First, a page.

In Advance Housing v. Teaneck, the Supreme Court of New Jersey upheld the tax-exempt status of two non-profit institutions that provide supportive housing and services. In doing so, the court rejected the arguments of several New Jersey municipalities that there was not a sufficient nexus between the housing and support services provided by the entities to justify the tax exemption.
The Facts of the Case
Plaintiff Advance Housing is a non-profit corporation that provides affordable, supportive housing and services for people with severe and persistent psychiatric disabilities. Plaintiff Advance 2000 was created as a subsidiary to acquire and own properties in compliance with the Department of Housing and Urban Development’s (HUD) requirements concerning the acquisition of housing. Both entities are exempt from federal taxation as charitable institutions.
Because HUD also provides funding for those who require supportive housing but do not require additional services, it mandates that residents cannot be required to accept any supportive service as a condition of occupancy. Accordingly, plaintiffs’ leases do not mandate that the client actually participate in counseling services. However, the plaintiffs testified that all of the tenants do indeed receive services from Advance Housing.
The plaintiffs claimed property tax exemption under four sections of N.J.S.A. 54:4-3.6: (a) provisions related to those who are “feebleminded,” “idiotic,” or “mentally retarded”; (b) provisions relating to the moral and mental improvement of men, women, and children; (c) the provision related to hospital purposes; and (d) the provision exempting properties that are actually and exclusively used for charitable purposes.
When nine municipalities refused to exempt the properties owned by Advance Housing and Advance 2000 from taxation under the statute, they filed tax appeals with the Bergen County Board of Taxation. While the Tax Court concluded that there was an insufficient nexus between the housing provided and the services offered by Advance Housing to justify a charitable property tax exemption, the Appellate Division reversed.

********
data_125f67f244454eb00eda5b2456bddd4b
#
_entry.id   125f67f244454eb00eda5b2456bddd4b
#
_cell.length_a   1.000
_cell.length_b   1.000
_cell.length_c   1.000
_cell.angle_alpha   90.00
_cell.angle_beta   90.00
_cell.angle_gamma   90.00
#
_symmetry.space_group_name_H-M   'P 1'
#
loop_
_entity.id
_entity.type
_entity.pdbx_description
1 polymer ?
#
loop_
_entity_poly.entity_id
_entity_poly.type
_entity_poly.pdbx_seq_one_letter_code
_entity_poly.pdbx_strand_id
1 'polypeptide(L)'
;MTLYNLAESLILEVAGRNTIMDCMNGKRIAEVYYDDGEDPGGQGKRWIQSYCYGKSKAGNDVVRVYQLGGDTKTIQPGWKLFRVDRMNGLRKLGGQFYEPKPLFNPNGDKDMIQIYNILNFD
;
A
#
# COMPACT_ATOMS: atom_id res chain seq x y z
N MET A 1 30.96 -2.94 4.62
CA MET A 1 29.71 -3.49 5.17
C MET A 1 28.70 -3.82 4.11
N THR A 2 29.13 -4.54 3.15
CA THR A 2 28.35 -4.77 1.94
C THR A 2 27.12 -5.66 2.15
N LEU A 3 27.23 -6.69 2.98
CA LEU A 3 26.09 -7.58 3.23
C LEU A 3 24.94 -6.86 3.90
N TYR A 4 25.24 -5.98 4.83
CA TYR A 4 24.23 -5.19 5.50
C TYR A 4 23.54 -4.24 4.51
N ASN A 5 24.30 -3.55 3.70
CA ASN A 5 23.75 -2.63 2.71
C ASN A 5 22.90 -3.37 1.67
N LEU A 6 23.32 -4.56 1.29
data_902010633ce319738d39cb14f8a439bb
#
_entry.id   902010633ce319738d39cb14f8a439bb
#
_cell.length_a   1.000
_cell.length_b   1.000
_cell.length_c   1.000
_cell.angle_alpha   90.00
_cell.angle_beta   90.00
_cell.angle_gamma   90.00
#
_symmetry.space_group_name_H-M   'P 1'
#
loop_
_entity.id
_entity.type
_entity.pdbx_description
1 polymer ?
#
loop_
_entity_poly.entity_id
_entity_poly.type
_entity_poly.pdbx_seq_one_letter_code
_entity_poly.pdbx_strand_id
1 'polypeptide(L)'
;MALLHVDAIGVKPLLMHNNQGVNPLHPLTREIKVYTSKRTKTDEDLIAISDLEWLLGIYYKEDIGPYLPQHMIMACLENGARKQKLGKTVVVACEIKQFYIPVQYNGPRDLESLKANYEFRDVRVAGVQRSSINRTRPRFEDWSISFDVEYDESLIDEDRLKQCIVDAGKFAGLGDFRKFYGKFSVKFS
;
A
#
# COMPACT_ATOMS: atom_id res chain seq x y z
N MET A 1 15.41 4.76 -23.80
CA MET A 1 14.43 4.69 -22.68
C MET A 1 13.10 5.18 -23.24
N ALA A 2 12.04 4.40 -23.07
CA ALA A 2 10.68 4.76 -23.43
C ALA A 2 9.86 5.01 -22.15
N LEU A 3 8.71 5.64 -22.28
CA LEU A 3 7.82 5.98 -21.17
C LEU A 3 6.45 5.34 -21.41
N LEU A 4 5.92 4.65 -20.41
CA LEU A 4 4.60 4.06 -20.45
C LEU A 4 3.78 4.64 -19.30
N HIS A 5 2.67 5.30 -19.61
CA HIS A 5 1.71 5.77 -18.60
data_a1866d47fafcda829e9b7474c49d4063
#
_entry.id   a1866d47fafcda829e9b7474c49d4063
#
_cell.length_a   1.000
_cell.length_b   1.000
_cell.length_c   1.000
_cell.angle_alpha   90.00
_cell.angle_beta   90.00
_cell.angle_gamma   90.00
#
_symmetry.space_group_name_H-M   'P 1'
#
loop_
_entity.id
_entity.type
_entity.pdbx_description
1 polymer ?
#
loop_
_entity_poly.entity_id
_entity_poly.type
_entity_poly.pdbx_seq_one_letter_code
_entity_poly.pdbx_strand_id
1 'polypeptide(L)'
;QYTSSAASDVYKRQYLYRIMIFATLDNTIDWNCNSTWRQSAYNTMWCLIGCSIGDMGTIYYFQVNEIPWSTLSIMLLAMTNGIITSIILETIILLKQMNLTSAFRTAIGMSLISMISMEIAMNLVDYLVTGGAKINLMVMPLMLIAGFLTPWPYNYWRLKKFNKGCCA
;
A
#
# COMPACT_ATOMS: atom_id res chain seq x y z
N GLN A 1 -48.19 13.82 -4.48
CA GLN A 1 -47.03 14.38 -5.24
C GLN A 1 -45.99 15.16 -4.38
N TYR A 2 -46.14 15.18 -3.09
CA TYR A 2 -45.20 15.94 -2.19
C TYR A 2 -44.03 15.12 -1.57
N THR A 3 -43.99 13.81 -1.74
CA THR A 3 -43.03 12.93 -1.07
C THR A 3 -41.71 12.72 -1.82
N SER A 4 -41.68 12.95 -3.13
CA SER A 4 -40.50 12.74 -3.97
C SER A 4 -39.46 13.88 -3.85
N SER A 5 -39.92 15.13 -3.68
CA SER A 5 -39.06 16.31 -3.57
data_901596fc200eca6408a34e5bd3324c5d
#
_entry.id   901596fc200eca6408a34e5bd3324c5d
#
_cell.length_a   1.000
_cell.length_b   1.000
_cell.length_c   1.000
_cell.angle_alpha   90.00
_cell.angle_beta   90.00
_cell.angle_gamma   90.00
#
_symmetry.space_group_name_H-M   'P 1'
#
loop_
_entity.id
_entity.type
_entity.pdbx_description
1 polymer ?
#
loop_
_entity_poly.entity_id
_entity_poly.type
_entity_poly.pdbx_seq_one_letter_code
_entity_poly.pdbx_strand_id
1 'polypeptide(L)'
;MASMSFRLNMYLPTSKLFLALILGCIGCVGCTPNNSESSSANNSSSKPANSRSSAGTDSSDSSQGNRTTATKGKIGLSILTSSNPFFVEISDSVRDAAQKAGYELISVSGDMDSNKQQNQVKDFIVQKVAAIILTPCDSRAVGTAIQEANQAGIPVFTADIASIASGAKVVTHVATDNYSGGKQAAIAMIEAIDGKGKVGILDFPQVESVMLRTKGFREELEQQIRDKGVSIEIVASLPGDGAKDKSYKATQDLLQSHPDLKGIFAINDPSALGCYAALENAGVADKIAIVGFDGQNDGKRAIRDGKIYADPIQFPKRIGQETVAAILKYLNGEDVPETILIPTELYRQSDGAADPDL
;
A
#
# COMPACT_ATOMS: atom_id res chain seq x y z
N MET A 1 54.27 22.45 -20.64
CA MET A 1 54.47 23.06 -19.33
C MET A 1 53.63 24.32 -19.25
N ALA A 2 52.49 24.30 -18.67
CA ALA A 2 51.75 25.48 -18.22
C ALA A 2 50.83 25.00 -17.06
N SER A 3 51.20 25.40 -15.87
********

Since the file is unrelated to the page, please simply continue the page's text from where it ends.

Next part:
On appeal, the issue before the New Jersey Supreme Court was whether the plaintiff’s residences for individuals with psychiatric disabilities are actually used for charitable purposes consonant with N.J.S.A. 54:4-3.6, entitling the property to tax-exempt status.
The Court’s Decision
The state Supreme Court ultimately held that Advance Housing was entitled to tax-exempt status under N.J.S.A. 54:4-3.6. In arriving at its decision, the panel applied a test set forth out in Presbyterian Homes of Synod of NJ v. Division of Tax Appeals. 55 N.J. 275 (N.J. 1970). The three-part test requires the taxpayer seeking the charitable exemption to show that: 1) it is organized exclusively for a charitable purpose; 2) its property is actually being used for a charitable purpose; and 3) its use and operation of the property is not for profit.
In this case, the court concluded that the record fully supports plaintiffs’ assertion that all of the residents are “actually” receiving services. It further noted that these services relieve the government of the burden of providing more costly housing and care for those with psychiatric disabilities, such as institutionalization, group homes, hospitalization, and, potentially, incarceration.
Accordingly, “the integrated charitable program provided by the plaintiffs to those who live in the properties involved in this appeal is of the type the Legislature sought to benefit through the general ‘charitable’ property tax exemption contained in N.J.S.A. 54:4-3.6,” the court stated.
For more information about this legislation or the legal issues involved, we encourage you to contact a member of Scarinci Hollenbeck’s Government Law Group.